Like nobody is reading

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If a tree falls in a forest and no-one is around to hear it, does it make a sound?* Is the true Zen wisdom of blogging to be found not in whether it speaks to an audience, but in the purity of writing itself?

Moby has been there and done that. In a fascinating chinwag on the Rich Roll podcast, he argues that he’s uniquely qualified to comment on what matters in life, as he’s seen life’s extreme’s sampling all of life’s bounties, and enduring abject poverty and failure. He has
come to know life’s true rewards are not to be found in riches or material goods:

“The stuff that really delivers happiness is available to almost
everybody and most of it is free or not very expensive – it’s the
meaning we bring to it.”

Laurie Ruettimann is similarly qualified to talk about blogging. She has experienced all that blogging has to offer over 13 years at the coalface (well, the keyboard).

Saṃsāra for bloggers?

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In The Journey of a Blogger, Laurie generously shares the wisdom earned through her decade-plus spent writing every day. There is an almost Buddhist aspect to her description of the three phases of blogging.** Most of those who reach phase two – “where you do a deep dive into your industry (or field of inquiry) and solve problems for your readers” – see it as “Nirvana.” But it is a false Nirvana. “They never get better” and transcend to phase three, “a place and time where it’s possible to publish universal truths that are relevant and meaningful for broad and diverse audiences.”

Laurie has come to know that the true reward of blogging is blogging itself:

“It’s the honor of a lifetime to be a professional writer, but when I meditate on what makes me feel so much joy, the answer is clear: it’s the blog. […] The act of writing purifies my soul and pushes me to write more. The only critic that matters is the inner critic who knows if I’ve done my best work and written something that’s true.”

I can promise you no-one will read yours

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The best thing I’ve ever read about blogging is a post by Dwane Lay, entitled Why I Blog. Why You Should, Too. Sadly, Dwane seems to have unpublished it. But I was delighted to discover just now that I still have a dog-eared print-out of it from yesteryear. I hope Dwane can forgive me quoting his now-unavailable words. Here’s what he has to say about how blogging taps directly into the power of words:

“Blogging makes me think. It makes me consider my feelings on topics, crystallize them, and commit to them in a way that simple pondering never world. There is power to the written word, including the power to make you commit to opinions you didn’t even know you had.”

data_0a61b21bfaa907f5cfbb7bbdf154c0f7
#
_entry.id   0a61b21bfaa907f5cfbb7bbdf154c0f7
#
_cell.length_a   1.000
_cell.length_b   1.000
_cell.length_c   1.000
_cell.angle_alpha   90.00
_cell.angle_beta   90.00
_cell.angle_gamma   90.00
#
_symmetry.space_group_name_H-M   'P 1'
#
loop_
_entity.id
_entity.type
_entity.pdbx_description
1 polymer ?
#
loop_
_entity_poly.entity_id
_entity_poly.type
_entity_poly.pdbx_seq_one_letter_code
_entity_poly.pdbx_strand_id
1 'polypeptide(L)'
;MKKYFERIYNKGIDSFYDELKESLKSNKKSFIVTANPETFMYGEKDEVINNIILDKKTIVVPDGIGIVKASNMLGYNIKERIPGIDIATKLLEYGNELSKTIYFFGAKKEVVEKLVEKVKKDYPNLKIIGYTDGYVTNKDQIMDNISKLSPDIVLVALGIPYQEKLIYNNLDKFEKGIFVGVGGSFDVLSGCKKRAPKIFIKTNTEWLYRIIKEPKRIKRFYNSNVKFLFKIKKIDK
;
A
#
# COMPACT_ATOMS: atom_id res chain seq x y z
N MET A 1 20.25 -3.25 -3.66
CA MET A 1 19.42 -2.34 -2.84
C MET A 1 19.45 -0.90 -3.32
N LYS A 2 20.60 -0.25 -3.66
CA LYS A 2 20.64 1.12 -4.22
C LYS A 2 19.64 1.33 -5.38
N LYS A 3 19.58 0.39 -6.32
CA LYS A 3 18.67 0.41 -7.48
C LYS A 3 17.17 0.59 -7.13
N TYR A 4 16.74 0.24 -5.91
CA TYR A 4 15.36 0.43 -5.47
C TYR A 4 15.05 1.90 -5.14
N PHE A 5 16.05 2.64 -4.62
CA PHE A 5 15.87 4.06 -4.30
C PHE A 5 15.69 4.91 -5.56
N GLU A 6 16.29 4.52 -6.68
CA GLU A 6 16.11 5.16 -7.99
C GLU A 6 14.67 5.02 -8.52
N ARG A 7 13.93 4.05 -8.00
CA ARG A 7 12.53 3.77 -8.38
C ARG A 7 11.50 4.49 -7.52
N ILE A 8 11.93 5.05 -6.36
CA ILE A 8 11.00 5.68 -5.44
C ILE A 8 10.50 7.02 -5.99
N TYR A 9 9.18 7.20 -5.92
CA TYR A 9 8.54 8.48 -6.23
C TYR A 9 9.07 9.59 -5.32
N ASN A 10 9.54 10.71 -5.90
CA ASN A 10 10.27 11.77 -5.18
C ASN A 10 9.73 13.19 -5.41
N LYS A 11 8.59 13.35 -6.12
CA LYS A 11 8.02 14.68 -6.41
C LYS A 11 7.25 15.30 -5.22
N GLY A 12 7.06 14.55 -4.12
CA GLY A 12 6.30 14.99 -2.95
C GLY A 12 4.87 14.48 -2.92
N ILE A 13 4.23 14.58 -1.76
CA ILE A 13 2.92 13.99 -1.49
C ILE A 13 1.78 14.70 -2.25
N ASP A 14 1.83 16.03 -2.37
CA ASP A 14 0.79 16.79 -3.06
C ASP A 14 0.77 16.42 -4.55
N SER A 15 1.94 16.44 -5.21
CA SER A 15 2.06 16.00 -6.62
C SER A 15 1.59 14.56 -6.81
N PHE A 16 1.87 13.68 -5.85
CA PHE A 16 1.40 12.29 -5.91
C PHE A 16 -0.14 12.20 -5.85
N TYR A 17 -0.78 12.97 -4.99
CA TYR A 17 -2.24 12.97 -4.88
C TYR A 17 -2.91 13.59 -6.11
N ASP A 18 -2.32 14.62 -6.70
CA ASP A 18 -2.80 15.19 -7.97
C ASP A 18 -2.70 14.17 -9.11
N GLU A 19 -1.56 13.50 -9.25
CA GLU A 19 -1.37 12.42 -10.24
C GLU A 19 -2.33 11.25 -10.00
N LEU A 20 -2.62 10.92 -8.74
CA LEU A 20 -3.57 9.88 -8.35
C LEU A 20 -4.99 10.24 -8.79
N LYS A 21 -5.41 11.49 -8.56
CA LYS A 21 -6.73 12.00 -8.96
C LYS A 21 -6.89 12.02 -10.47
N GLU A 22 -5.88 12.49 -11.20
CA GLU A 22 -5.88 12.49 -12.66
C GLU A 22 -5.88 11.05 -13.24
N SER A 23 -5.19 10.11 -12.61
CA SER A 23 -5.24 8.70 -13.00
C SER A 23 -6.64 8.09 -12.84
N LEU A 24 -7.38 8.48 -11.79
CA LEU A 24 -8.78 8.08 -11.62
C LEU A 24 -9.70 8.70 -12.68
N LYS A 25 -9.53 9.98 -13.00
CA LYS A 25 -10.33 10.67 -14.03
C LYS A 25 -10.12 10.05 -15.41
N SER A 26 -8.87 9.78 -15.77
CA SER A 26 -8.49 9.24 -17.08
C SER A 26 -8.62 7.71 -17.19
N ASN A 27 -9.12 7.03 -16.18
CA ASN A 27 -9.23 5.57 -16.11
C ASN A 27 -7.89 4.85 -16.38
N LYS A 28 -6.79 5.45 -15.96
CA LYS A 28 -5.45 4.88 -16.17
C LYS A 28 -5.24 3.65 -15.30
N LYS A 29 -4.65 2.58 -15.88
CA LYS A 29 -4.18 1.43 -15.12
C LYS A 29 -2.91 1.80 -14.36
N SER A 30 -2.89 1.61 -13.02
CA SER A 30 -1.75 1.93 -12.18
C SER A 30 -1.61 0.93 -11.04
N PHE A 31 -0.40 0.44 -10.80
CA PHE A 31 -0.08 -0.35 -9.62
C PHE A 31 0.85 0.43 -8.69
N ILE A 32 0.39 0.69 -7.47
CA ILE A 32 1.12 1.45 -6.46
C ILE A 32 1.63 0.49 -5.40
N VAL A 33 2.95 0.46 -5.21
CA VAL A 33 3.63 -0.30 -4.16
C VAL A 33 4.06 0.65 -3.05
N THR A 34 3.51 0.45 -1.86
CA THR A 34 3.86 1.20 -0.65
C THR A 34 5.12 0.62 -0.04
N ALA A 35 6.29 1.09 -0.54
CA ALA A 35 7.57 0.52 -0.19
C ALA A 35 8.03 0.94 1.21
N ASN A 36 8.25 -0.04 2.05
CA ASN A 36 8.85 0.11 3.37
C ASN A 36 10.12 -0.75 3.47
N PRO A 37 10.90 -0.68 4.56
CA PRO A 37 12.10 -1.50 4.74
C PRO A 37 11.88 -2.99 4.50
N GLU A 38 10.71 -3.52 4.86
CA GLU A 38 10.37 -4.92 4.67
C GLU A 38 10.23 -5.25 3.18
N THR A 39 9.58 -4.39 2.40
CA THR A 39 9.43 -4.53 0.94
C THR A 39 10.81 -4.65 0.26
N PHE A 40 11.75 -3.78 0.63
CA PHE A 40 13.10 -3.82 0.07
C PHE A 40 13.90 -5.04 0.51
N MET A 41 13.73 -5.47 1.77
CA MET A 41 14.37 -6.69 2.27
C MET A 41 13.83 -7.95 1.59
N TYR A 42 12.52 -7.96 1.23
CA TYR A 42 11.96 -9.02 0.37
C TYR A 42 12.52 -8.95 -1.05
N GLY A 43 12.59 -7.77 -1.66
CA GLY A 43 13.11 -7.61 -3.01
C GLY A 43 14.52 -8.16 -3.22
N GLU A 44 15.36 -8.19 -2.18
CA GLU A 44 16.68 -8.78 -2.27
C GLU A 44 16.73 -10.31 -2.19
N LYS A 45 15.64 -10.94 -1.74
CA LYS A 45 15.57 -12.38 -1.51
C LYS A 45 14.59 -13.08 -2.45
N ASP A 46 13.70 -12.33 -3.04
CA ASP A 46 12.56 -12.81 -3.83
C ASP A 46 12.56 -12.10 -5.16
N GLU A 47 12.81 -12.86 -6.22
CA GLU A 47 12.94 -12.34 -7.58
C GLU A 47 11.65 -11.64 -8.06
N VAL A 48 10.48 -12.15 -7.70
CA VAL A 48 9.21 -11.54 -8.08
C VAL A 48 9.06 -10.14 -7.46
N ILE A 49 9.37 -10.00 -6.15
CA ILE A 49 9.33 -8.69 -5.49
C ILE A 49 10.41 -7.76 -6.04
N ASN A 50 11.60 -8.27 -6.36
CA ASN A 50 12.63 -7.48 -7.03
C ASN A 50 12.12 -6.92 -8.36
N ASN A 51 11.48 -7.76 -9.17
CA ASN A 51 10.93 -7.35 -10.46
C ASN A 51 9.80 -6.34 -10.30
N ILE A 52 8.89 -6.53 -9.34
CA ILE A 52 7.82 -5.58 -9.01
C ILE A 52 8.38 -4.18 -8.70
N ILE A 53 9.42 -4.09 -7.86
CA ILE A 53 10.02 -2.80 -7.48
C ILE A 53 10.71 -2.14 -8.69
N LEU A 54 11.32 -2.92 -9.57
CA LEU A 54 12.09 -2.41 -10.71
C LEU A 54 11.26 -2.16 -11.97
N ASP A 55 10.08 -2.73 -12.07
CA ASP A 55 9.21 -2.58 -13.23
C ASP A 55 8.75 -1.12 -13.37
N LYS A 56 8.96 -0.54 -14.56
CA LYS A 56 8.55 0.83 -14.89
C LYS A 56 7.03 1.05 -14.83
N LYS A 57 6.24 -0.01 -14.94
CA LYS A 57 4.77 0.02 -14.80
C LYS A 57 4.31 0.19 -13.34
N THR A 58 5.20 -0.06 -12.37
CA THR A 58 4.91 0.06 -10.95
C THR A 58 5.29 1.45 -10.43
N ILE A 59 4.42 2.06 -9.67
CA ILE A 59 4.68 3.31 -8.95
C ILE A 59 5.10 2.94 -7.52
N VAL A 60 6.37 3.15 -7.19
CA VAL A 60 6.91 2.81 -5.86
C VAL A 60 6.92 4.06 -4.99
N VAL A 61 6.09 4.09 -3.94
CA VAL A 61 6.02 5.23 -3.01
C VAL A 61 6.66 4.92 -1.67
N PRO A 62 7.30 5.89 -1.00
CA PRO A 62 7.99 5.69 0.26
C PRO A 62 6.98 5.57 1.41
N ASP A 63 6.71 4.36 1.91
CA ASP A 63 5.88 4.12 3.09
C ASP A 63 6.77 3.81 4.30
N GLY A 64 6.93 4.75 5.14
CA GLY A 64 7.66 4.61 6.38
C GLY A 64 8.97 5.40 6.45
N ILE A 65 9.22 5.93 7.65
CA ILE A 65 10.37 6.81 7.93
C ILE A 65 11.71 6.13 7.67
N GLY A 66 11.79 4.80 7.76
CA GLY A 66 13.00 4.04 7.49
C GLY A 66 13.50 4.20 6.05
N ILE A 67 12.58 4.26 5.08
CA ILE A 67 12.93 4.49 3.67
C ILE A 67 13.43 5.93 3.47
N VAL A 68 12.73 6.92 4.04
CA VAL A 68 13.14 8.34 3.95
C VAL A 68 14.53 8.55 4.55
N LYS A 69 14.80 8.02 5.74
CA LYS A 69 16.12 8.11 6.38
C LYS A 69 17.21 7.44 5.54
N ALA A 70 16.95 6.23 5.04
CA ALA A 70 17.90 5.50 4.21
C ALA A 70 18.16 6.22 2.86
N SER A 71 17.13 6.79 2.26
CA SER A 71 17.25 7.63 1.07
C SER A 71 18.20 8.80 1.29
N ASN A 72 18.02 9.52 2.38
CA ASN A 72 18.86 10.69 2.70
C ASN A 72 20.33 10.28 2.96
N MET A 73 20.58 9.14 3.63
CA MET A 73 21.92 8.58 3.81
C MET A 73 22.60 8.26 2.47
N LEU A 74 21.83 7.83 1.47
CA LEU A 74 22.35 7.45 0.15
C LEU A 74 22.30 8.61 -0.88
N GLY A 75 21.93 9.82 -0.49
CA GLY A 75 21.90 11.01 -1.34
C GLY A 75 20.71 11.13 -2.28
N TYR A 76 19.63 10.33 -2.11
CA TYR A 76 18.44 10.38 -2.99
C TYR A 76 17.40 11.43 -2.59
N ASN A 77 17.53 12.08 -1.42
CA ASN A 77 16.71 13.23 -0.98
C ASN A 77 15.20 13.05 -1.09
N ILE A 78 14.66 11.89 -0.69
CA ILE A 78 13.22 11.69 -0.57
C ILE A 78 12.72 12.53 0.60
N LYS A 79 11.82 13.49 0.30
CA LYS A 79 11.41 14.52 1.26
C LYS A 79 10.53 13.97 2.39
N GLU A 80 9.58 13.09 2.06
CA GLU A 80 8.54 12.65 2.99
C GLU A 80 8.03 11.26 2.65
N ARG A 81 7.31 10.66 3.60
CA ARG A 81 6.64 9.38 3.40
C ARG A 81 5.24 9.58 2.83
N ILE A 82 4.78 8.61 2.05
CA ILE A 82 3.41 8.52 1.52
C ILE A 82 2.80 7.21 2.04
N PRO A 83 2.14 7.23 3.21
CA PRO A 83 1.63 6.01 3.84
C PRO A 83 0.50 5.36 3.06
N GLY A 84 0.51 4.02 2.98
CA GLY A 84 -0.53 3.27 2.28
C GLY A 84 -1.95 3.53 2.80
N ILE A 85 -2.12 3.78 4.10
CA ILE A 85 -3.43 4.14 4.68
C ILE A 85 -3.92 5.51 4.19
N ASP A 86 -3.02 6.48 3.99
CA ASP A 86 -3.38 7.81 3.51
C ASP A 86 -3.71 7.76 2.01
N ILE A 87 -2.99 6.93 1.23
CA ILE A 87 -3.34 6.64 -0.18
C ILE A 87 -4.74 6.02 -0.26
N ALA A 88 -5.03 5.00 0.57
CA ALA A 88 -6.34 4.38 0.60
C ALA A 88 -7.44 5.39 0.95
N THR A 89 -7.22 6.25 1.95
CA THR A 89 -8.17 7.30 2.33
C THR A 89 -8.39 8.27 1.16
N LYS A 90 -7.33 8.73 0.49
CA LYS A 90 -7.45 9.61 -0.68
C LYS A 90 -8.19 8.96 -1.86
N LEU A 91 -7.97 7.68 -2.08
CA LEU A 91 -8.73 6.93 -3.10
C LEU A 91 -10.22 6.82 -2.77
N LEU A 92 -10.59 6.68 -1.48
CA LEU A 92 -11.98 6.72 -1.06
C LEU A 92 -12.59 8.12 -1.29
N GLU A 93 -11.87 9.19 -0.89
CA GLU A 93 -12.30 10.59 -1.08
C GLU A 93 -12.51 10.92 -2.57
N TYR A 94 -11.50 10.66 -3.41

I love Dwane’s advice that the novice blogger need not worry about finding an audience:

“That’s the beauty of starting a blog. See, while I assume no one reads my work, I can promise you no-one will read yours. Not for a while, anyway. That’s a good thing. You’ll have time to find your voice, find your topic, and find what you believe in. You can play around, learn the tools, and learn yourself.”

In a 2009 talk, Robert Peston (then of the BBC) shared similar views on how blogging can help you find what you believe in:

“For me, the blog is at the core of everything I do, it is the bedrock of my output. The discipline of doing it shapes my thoughts. It disseminates to a wider world the stories and themes that I think matter.”

Write like nobody is reading

I love the idea that writing and blogging can be both joyful and
meditative. There are few things in life that I like better than sitting
down – as I’m doing right now – with a pot of coffee in the very early
hours of a Saturday, starting up the music and letting the words of a
new blog post flow out. I never know where these words will take me. It
is a joyful and meditative process.

The discipline of writing clarifies my thoughts.

Finally, I love Laurie’s advice on how to be a successful blogger:

“Do it for thirteen years. Do it every day. Do it when nobody is reading your blog. Don’t get caught up in writer’s block or grammar. Don’t listen to the external critic who tells you that your blog isn’t very good. It might not be very good, right now, but the tough love is the affirmation you need to keep writing. So if you want to be a successful blogger, be a blogger.”

Dance like nobody is watching.

Write like nobody is reading.

Footnotes

* Bart Simpson has an answer to this unanswerable riddle.

**  A Saṃsāra of blogging?

Images

  • The photograph of @mjcarty – perhaps writing the words of a sermon no-one will hear? – was taken by my friend Kate Griffiths-Lambeth at the 2000AD exhibition at London’s Cartoon Museum earlier this month. If you have ever had an interest in 2000AD, please do pop along and check it out. It’s such a treat.
  • Simpsons screengrabs via the amazing Frinkiac website.

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